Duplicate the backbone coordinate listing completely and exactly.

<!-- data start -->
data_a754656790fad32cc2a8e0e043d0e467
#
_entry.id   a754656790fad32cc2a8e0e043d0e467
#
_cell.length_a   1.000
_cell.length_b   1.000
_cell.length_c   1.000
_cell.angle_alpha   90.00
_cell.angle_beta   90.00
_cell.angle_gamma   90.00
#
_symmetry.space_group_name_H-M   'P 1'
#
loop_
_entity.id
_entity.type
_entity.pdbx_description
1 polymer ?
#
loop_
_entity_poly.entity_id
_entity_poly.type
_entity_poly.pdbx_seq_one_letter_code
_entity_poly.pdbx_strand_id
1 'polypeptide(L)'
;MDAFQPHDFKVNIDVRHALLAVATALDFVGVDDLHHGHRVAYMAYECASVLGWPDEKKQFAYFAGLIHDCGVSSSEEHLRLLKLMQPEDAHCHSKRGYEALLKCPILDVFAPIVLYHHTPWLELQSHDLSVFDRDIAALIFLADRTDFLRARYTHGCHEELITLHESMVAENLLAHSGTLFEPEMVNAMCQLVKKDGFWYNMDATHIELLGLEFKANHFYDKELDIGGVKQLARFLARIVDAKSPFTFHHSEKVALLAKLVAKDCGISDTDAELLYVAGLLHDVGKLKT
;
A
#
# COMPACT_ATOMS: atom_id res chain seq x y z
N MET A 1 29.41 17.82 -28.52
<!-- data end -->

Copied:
data_a754656790fad32cc2a8e0e043d0e467
#
_entry.id   a754656790fad32cc2a8e0e043d0e467
#
_cell.length_a   1.000
_cell.length_b   1.000
_cell.length_c   1.000
_cell.angle_alpha   90.00
_cell.angle_beta   90.00
_cell.angle_gamma   90.00
#
_symmetry.space_group_name_H-M   'P 1'
#
loop_
_entity.id
_entity.type
_entity.pdbx_description
1 polymer ?
#
loop_
_entity_poly.entity_id
_entity_poly.type
_entity_poly.pdbx_seq_one_letter_code
_entity_poly.pdbx_strand_id
1 'polypeptide(L)'
;MDAFQPHDFKVNIDVRHALLAVATALDFVGVDDLHHGHRVAYMAYECASVLGWPDEKKQFAYFAGLIHDCGVSSSEEHLRLLKLMQPEDAHCHSKRGYEALLKCPILDVFAPIVLYHHTPWLELQSHDLSVFDRDIAALIFLADRTDFLRARYTHGCHEELITLHESMVAENLLAHSGTLFEPEMVNAMCQLVKKDGFWYNMDATHIELLGLEFKANHFYDKELDIGGVKQLARFLARIVDAKSPFTFHHSEKVALLAKLVAKDCGISDTDAELLYVAGLLHDVGKLKT
;
A
#
# COMPACT_ATOMS: atom_id res chain seq x y z
N MET A 1 29.41 17.82 -28.52